Nyx, as I noted earlier, was once a bel dame, part of a government network of assassins, but was thrown out after a previous incident. Thus, she is surprised to be summoned to the palace to be given a task, to hunt down a missing alien visitor, who has access to genetic technology which, so the Queen believes, can put an end to the war. It is, though, a question of who gets to her first. The Queen has summoned a number of other bounty hunters, all of whom have so far failed to locate the woman. The mystery is why she has not used the bel dames. It quickly becomes clear that the bel dames themselves have become factionalised, some working for the queen, some against, and that they are also unofficially hunting for the missing alien, but also planning to put Nyx and her team out of the picture altogether.

One cannot help likening the bel dames to Frank Herbert’s Bene Gesserit, although their methods are perhaps less sophisticated and their aims less long-term. Nonetheless, there is the sense of their need to meddle in politics and shape the country’s destiny. One suspects this will come to the fore again in the sequel. The politics generally are very murky, again broadly sketched, with much hand-waving. Much is left unexplained, not leas the presence of off-worlders. Among the nations of Umamya, only Nasheen seems to have pursued a matriarchal route. While in Chenja men seem to be the dominant gender, and in the other countries one has the sense that the situation is similar to a greater or lesser degree, it is in Nasheen that men dare not walk the streets for fear of violence, doubly so if, as in the case of Rhys, Nyx’s magician, they come from Chenja. The role reversal is, to be honest, rather crude for most of the time, and something I associate with an earlier wave of feminist sf writing, which settled for simply switching the roles of men and women. One wonders what kind of point is being made by having women veterans simply swaggering around in bars, taking on roles occupied by men in other countries. One might hope for something more subtle, but I can’t determine whether Hurley is trying to suggest that the whole of Umamya is so brutalised by the war nothing else can be expected, or whether this is something unique to Nasheen’s culture, and that everything is expressed through fighting.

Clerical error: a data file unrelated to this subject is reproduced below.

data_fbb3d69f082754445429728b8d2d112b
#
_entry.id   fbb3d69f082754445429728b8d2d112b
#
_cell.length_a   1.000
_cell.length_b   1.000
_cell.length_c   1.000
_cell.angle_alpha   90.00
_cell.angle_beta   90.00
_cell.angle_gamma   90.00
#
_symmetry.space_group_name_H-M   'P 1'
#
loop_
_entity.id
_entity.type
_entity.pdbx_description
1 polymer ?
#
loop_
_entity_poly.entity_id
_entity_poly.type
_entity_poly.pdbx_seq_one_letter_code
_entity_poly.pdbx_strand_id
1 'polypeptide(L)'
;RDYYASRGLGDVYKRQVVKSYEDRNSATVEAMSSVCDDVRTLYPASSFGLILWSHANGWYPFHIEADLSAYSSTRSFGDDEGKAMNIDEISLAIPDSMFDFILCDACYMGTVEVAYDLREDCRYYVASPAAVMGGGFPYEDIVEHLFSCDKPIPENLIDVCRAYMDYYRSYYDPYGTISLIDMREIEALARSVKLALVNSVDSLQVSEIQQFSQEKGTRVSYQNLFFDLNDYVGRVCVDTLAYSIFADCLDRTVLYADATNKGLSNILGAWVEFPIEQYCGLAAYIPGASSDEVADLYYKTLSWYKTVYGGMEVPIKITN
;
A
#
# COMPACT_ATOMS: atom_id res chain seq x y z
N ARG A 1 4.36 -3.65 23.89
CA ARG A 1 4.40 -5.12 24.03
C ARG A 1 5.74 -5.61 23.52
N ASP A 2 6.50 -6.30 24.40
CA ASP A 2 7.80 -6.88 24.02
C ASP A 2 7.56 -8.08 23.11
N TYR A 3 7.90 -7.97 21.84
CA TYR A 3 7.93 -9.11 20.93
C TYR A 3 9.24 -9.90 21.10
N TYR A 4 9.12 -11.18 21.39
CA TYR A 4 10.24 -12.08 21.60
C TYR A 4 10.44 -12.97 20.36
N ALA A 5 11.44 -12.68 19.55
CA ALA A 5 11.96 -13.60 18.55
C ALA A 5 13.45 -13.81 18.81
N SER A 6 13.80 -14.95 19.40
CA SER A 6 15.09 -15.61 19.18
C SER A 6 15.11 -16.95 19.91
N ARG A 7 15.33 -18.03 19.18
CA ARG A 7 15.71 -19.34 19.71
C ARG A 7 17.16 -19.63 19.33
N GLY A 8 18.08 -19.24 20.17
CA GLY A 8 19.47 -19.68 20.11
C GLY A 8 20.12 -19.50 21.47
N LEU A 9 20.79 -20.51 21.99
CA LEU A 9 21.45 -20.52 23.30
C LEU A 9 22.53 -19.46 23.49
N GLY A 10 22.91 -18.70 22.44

It might point towards a deeper tension in the novel between the broadly sketched background and the close-up focus on Nyx and her team. Stripped of the war, the gender politics and so on,  the bounty hunters nonetheless remain as a powerful force on the page. Apart from Nyx, there is Rhys, a mysterious refugee from Chenja and an at best adequate magician; Kosh and Anneke, who are ‘shifters’ or shape changers, and Taite, the comms man. Misfits one and all, with back stories they mostly prefer not to talk about, as the novel unwinds the reader comes to understand more of what drives them. Kosh, for example, moves boy children to safety in other countries using a network of brothels.

Rhys is similarly interesting, in part for his desire to become a magician, able to control insects, in part for the oddly tender relationship that he and Nyx form, based in part on a mutual antipathy, in part on an inexplicable need for one another’s company, and perhaps summed up in Nyx’s constant request to him to read to her from the Kitab, the holy book. There is a sense, perhaps, that Rhys represents that finer part of herself that she can no longer find.

The mysterious ‘bug tech’ that pervades the novel is one of the most fascinating things about the whole novel. One assumes that the earlier magicians (why magicians, one asks; what went wrong with ‘scientist’ other than that someone somewhere took Clarke’s Third Law very much to heart,[1] worked with whatever they had to hand, in this case insects before moving on to other forms of genetic engineering. The technology is all-pervasive but there is little indication of how it works, other than that magicians seem to have a greater propensity than ordinary people to somehow communicate with insects, and that the insects have acquired various extra functions.

But is such novelty enough to rescue the narrative from other awkwardness? As it stands, I am doubtful whether it is. I am bothered by this portrayal of a world that we are obviously intended to read as Islamic, with its mixture of cultures, all of which revolve around a holy book, the Kitab (Arabic for book, and apparently also a synonym for the Quran), and most of which place women in a subordinate position, with only Nasheen as a fairly crude sort of counter. The religious and gender politics would bear a much more detailed unpicking than I have time for here. I wondered frequently as I read the novel whether I wasn’t reading some sort of broad-brush Anglo-American perception of an Islamic-style world but without knowing more about Hurley, what can I say?